Adventures on the Blue

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I read the weather and tide reports this morning and wiped the sweat off my brow. I'm still pretty new to kayaking, and, if the reports were correct, things were adding up to interesting water. Brentwood Bay is pretty much protected in one way or another from every direction other than north, and the the water was on the way out of the bay during a transition from high to low tide this morning. All warnings were up for strong to gale force Northerly winds this morning intensifying through the day and meeting with generally opposing current. What's a little challenge now and then, eh?



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Driving into Brentwood Bay, we had a little looksee at the water and sure enough, little white peaks and bobbing boats in the marina. This was going to be (I hope) fun . We launched off a small, rocky beach right next to the ferry. I'm guessing it's a lot easier on the hulls at lower tides, but we had a successful launch, and out into a the water we went. As we got out of the lee of the ferry terminal, the whistling winds were already giving us some fun chop. I decided to use a rudder for the first time today and I really liked it - let me concentrate more on ferry angles and staying head onto waves than the rudder and corrective strokes.



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Bernie was catching a bit of bow air on our way out, and I sort of put down the camera on the way back in as the waves had really increased in size. We were playing in probably 2-3foot waves and choppy water, but it really didn't feel too scary, just took a bit of concentration staying nose to the waves and still ferrying slightly to our little protective island. We paddled along with the waves into Tod Inlet, where the wind died off almost immediately and the water became flat - despite all the noise outside, it was calm here. It was a really beautiful place, with immense stands of trees crowding the hill all the way to the waterside. And when they ran out of soil, they grew out of the rock face. Bernie pointed out a mess of feathers on the water and guessed eagles had found a duck for supper. (mmm... duck). The water was sedate and the place was well worth exploring, but conditions back by the cars was rapidly worsening, so we turned around and headed back.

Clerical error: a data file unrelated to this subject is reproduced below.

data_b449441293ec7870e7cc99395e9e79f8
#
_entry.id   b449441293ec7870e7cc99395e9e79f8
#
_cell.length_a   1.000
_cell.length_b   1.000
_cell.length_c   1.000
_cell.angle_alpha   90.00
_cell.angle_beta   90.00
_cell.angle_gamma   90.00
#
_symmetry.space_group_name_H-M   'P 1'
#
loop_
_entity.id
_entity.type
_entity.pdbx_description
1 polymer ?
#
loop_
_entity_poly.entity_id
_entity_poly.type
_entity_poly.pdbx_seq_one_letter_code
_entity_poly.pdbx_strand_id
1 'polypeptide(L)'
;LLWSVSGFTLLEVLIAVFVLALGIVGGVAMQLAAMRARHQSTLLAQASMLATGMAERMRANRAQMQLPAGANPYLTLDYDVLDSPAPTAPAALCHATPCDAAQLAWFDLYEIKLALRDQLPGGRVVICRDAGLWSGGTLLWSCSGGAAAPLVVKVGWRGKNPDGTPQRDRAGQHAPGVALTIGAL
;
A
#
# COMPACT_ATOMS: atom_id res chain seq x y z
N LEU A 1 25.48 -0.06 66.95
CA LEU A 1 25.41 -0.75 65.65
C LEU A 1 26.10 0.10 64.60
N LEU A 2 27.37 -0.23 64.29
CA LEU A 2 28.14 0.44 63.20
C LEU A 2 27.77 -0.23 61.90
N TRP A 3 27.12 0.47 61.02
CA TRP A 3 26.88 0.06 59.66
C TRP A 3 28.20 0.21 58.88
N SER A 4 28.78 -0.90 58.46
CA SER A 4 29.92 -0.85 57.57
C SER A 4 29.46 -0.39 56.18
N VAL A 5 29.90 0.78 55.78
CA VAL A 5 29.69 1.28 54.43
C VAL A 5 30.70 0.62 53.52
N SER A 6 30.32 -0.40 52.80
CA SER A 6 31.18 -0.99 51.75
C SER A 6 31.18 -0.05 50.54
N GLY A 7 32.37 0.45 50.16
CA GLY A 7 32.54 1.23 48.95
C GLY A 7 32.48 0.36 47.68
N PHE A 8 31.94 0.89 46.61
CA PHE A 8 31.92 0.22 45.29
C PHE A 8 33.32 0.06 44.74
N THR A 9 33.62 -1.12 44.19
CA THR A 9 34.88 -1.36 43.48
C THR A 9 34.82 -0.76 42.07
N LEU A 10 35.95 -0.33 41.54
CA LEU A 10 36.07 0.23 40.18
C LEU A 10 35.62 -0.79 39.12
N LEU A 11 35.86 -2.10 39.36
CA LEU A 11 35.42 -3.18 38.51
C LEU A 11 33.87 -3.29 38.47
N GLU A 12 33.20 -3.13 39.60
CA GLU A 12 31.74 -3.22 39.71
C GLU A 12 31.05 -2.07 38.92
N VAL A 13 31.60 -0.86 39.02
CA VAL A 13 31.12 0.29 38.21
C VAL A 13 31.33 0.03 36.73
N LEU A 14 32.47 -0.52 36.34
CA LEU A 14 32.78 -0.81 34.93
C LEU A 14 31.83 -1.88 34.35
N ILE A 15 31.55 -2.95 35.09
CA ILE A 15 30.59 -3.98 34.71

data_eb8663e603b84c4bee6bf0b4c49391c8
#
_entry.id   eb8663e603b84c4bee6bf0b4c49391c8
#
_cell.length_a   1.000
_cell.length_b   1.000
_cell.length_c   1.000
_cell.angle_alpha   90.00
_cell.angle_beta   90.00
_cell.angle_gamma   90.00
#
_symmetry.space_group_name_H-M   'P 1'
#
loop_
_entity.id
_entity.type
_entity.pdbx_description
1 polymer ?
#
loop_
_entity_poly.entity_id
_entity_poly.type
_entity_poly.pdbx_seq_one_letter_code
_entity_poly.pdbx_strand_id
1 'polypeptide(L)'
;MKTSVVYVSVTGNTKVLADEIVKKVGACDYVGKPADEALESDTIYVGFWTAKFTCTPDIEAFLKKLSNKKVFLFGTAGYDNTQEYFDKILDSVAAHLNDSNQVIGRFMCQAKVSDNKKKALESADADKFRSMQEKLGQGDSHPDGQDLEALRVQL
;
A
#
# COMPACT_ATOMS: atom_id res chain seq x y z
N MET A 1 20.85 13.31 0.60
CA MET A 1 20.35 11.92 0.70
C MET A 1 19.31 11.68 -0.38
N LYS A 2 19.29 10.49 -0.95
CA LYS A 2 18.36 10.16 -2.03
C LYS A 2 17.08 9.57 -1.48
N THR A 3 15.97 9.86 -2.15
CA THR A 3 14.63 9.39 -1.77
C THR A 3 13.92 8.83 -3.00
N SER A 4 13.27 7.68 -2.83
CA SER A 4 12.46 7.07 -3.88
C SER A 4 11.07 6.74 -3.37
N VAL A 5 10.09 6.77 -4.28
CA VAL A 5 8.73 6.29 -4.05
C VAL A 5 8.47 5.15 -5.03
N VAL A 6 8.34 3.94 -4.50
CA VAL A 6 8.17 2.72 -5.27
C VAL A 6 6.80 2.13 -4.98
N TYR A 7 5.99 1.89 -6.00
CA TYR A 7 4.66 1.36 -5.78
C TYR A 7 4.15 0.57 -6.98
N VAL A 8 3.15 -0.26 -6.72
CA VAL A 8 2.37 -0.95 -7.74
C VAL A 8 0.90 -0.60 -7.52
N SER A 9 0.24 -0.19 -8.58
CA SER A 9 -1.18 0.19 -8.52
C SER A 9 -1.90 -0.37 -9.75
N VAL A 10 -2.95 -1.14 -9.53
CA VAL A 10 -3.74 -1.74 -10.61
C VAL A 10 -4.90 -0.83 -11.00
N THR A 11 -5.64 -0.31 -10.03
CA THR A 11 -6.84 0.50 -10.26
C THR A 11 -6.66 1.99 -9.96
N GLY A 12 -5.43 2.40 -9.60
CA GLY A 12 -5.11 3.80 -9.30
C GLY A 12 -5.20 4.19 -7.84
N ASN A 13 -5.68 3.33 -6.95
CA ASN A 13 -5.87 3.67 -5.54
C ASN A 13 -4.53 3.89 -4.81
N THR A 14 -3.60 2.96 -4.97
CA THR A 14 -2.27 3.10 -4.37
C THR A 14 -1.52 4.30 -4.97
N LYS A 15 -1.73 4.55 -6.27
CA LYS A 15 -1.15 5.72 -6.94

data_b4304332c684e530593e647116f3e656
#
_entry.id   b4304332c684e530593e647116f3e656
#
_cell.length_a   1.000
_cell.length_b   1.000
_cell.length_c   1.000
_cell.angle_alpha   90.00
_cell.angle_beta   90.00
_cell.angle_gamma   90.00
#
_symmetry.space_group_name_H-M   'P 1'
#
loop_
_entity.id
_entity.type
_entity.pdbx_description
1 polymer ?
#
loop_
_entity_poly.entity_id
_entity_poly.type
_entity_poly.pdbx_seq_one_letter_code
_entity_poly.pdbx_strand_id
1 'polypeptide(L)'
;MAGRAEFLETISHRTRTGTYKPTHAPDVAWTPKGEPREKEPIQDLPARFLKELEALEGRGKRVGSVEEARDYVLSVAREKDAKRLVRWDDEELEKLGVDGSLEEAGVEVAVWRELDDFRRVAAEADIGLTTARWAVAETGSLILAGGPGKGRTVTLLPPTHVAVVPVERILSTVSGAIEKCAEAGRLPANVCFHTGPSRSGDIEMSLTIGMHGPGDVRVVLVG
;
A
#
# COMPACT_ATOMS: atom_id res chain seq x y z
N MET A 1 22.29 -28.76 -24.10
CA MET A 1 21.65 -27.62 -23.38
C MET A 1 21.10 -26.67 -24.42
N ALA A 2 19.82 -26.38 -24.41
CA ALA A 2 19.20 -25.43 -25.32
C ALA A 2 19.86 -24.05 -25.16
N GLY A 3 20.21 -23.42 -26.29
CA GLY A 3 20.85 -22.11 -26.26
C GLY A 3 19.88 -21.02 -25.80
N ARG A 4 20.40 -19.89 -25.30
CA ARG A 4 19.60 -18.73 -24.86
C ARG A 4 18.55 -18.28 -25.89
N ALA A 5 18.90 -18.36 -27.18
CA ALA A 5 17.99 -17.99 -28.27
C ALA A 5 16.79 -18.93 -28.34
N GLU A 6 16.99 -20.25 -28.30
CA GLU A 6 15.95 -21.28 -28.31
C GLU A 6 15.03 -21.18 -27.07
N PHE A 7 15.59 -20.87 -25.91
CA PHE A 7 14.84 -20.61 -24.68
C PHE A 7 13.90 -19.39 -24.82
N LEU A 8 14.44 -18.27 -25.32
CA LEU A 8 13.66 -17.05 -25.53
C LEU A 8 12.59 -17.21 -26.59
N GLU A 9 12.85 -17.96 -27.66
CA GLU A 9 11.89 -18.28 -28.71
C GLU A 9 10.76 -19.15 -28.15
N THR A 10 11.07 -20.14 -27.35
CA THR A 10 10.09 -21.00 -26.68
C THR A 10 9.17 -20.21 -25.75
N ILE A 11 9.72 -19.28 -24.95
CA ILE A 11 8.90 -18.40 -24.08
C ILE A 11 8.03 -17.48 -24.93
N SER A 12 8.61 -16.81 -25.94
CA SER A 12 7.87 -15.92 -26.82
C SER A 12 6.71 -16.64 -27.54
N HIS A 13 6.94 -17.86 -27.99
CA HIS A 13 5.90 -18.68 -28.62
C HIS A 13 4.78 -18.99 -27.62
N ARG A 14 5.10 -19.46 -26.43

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Things got a little bigger back in but the kayak never really felt all that unstable. It ended up just being good exercise. We were looking for and audibly identifying pull outs if the weather really got berserk, but luckily it stayed rough, but not frightening enough to emergency pull-out. I learned a couple of great lessons: First, if you have a nice wind protection area, set up for a nice way to attack the waves head on rather than entering the chop broadside and Secondly stay in a nice big clump so everyone's safe if the water does end up gobbling one of the boats. We got back to our launch point safe and sound, covered in spray and ready for lunch. I also brought my cold war era GPS today in a nice electronics dry bag by seal-line and both items performed admirably.


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Sunday, January 20, 2008 Leave a Comment 0 comments



I've recently joined a forum called West Coast Paddler and I ended up finding out about Mike's talk on his kayak trip from Quatsino Sound to Port Renfrew. I walked down to Ocean River after work today and arrived to a bustling room full of people and a presentation projected on the screen at the back. Ocean river had kindly set up a little offering of goodies and coffee. Brian Henry, the owner of Ocean River, promptly introduced Mike Jackson to the audience and Mike dove right into the presentation.






The presentation started with a brief outline of the trip, the paddlers and their occupation. The second slide was of a bear running down the road in front of their large cargo van. He then introduced his videographer out in the audience. Everyone was sucked in - people in front of me were rapidly taking notes on where to land and what conditions to paddle in for their upcoming trip in the same general area this summer. The trip was broken into two parts over two years and they paddled most of the trip using Current Designs boats and Greenland-style touring paddles.



The first part focused greatly on rounding the brooks peninsula and getting down the tricky parts of the coast where there were few emergency landing areas and exposed reefs. A few humorous moments include fishing escapades with a fish bat and a good discussion on wine supply. They pull up on some pretty fantastic beaches and kept a good GPS track of the entire expedition. I also found it amazing how much stuff you can load into the kayaks. At one point they had all their gear sprawled on the beach to dry and it seemed like of of those magic bottomless bags. They also expressed a bit of concern with underexperienced paddlers doing foolish things and getting themselves killed. Apparently one paddler they saw attempting to round brooks peninsula solo was killed when he decided to turn around (due to fatigue I guess) back into huge seas and gale force winds. They were technically the last people to see him alive.



For me, the second year's highlights were mostly the trip down the west coast trail. It was great seeing some of the big landmarks like camper bay and the lighthouse off Pachena point. Brought back weird memories of that insane hike. They were mostly blessed with great weather the second year, only being weatherbound for most of a day. The photos off Cape Beale were amazing. I've never seen it so calm there.